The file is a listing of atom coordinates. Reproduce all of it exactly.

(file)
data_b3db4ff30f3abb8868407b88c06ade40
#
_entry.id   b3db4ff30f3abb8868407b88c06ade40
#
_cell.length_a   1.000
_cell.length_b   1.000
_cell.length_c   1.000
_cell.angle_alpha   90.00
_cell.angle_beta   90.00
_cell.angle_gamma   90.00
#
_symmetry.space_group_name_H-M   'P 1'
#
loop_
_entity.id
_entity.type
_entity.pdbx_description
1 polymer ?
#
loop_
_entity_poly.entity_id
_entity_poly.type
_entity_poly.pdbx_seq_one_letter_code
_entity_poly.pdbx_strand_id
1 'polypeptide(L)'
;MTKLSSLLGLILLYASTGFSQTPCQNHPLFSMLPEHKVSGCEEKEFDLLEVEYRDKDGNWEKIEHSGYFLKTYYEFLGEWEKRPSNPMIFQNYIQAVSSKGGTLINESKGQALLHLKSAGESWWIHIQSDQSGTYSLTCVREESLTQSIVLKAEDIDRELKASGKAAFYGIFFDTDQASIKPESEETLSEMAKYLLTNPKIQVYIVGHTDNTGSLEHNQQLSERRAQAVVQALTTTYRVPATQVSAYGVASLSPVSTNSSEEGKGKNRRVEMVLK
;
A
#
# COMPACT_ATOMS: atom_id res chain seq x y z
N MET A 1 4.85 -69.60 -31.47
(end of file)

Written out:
data_b3db4ff30f3abb8868407b88c06ade40
#
_entry.id   b3db4ff30f3abb8868407b88c06ade40
#
_cell.length_a   1.000
_cell.length_b   1.000
_cell.length_c   1.000
_cell.angle_alpha   90.00
_cell.angle_beta   90.00
_cell.angle_gamma   90.00
#
_symmetry.space_group_name_H-M   'P 1'
#
loop_
_entity.id
_entity.type
_entity.pdbx_description
1 polymer ?
#
loop_
_entity_poly.entity_id
_entity_poly.type
_entity_poly.pdbx_seq_one_letter_code
_entity_poly.pdbx_strand_id
1 'polypeptide(L)'
;MTKLSSLLGLILLYASTGFSQTPCQNHPLFSMLPEHKVSGCEEKEFDLLEVEYRDKDGNWEKIEHSGYFLKTYYEFLGEWEKRPSNPMIFQNYIQAVSSKGGTLINESKGQALLHLKSAGESWWIHIQSDQSGTYSLTCVREESLTQSIVLKAEDIDRELKASGKAAFYGIFFDTDQASIKPESEETLSEMAKYLLTNPKIQVYIVGHTDNTGSLEHNQQLSERRAQAVVQALTTTYRVPATQVSAYGVASLSPVSTNSSEEGKGKNRRVEMVLK
;
A
#
# COMPACT_ATOMS: atom_id res chain seq x y z
N MET A 1 4.85 -69.60 -31.47